Setfacl (short for “set file access control lists”) is a command-line utility that allows you to manage file and directory permissions in Linux-based operating systems. It is used to grant or deny access to specific files or directories to certain users or groups, and can be used to set more fine-grained permissions than the traditional Unix file permissions (read, write, execute) allow.
Traditionally, Unix file permissions are managed through the use of three sets of permissions: owner permissions, group permissions, and world permissions. Owner permissions apply only to the user who owns the file or directory, group permissions apply to any users who belong to the same group as the owner, and world permissions apply to all other users on the system. These permissions can be set to read, write, or execute, and can be either enabled or disabled.
While Unix file permissions are a simple and effective way of controlling access to files and directories, they have limitations when it comes to managing permissions for multiple users or groups. Setfacl allows you to define more granular permissions for individual users or groups, without having to create new groups or change the ownership of the files.
setfacl – How to set file access control list on Linux
The setfacl command works by modifying the access control list (ACL) of a file or directory. An ACL is a list of access control entries (ACEs), each of which contains the permissions for a specific user or group. The syntax for the setfacl command is as follows:
setfacl [options] file
The options available for setfacl are:
-m: Modify the ACL of the specified file or directory
-x: Remove the specified ACL entry from the file or directory
-R: Apply the modification or removal recursively to all files and directories within the specified directory
-b: Remove all ACL entries from the specified file or directory
-k: Remove the default ACL from the specified directory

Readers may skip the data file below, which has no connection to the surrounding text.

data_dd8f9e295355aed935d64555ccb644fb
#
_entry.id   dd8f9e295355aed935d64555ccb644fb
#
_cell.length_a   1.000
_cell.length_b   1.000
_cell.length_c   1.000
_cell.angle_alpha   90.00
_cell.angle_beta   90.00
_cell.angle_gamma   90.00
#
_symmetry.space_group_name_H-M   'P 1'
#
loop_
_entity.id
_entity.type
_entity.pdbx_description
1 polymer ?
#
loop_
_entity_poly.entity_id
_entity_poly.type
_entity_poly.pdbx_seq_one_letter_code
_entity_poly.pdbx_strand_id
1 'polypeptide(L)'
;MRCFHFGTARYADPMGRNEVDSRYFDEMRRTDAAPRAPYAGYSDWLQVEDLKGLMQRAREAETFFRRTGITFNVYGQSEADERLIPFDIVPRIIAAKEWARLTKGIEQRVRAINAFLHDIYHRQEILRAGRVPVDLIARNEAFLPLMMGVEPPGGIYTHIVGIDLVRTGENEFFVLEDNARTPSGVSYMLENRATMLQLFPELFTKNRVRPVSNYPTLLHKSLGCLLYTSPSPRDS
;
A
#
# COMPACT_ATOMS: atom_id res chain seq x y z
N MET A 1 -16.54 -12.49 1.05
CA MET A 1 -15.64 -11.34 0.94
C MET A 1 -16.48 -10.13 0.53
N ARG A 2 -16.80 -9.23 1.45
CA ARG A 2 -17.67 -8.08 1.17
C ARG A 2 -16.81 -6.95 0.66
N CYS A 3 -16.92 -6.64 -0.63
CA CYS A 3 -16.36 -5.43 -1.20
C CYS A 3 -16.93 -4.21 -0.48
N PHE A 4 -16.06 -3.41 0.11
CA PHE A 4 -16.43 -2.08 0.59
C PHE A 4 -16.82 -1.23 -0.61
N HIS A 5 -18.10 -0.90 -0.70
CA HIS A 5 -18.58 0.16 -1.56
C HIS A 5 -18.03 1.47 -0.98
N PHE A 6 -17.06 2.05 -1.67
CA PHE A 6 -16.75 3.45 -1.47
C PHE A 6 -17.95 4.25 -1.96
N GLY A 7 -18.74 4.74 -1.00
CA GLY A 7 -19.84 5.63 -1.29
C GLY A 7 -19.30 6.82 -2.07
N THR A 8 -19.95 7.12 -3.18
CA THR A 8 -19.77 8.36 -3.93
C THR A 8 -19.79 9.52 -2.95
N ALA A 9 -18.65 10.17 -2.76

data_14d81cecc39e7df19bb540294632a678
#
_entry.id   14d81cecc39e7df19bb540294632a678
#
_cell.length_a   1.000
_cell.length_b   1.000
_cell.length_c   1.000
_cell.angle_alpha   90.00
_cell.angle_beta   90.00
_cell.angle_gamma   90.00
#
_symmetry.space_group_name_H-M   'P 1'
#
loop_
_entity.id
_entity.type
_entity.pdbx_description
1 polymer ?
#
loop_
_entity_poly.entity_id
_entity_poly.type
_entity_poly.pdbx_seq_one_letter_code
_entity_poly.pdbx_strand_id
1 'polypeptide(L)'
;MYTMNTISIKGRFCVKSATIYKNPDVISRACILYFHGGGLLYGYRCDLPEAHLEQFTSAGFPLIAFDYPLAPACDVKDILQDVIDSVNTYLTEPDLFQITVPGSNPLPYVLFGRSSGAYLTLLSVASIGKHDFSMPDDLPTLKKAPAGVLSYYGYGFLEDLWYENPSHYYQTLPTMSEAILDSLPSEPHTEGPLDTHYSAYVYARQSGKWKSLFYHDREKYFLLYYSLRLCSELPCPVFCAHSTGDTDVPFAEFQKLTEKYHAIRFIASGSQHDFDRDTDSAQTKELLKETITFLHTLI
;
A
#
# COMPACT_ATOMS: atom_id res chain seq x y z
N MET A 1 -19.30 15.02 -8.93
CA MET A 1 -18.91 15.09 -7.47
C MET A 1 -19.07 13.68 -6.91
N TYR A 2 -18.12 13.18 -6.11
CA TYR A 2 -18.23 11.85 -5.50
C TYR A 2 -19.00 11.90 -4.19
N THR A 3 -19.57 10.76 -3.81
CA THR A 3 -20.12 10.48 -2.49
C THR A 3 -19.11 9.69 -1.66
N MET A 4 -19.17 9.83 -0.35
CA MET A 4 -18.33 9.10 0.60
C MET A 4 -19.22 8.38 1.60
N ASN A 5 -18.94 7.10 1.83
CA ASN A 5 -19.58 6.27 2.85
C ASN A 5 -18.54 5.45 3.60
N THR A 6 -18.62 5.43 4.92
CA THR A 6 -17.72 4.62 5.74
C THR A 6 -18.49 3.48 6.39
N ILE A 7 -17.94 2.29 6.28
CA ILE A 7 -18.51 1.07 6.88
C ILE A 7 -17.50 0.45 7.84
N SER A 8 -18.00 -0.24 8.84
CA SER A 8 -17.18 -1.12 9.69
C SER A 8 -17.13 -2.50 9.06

To grant permissions to a user or group using setfacl, you would use the
-m option, followed by the user or group identifier (in the format
group:groupname) and the permissions you want to grant (in the format
rwx for read, write, and execute). For example, to grant the user
jdoe read and write access to the file
myfile.txt, you would use the following command:
setfacl -m user:jdoe:rw myfile.txt
To grant access to a group, you would use the same format but replace
group. For example, to grant the group
mygroup read and write access to the directory
mydir, you would use the following command:
setfacl -m group:mygroup:rw mydir
You can also use setfacl to set default ACLs for new files and directories created within a directory. To set the default ACL for a directory, you would use the
-d option, followed by the user or group identifier and the permissions. For example, to set the default ACL for the directory
mydir to grant read and write access to the group
mygroup, you would use the following command:
setfacl -d -m group:mygroup:rw mydir
One important thing to note about setfacl is that it only affects access control at the file system level. It does not affect access control at the application level, so if you have an application that has its own access control system, setfacl may not have any effect on it.
In addition to the basic functionality described above, setfacl also has a number of other options and features that allow you to manage ACLs in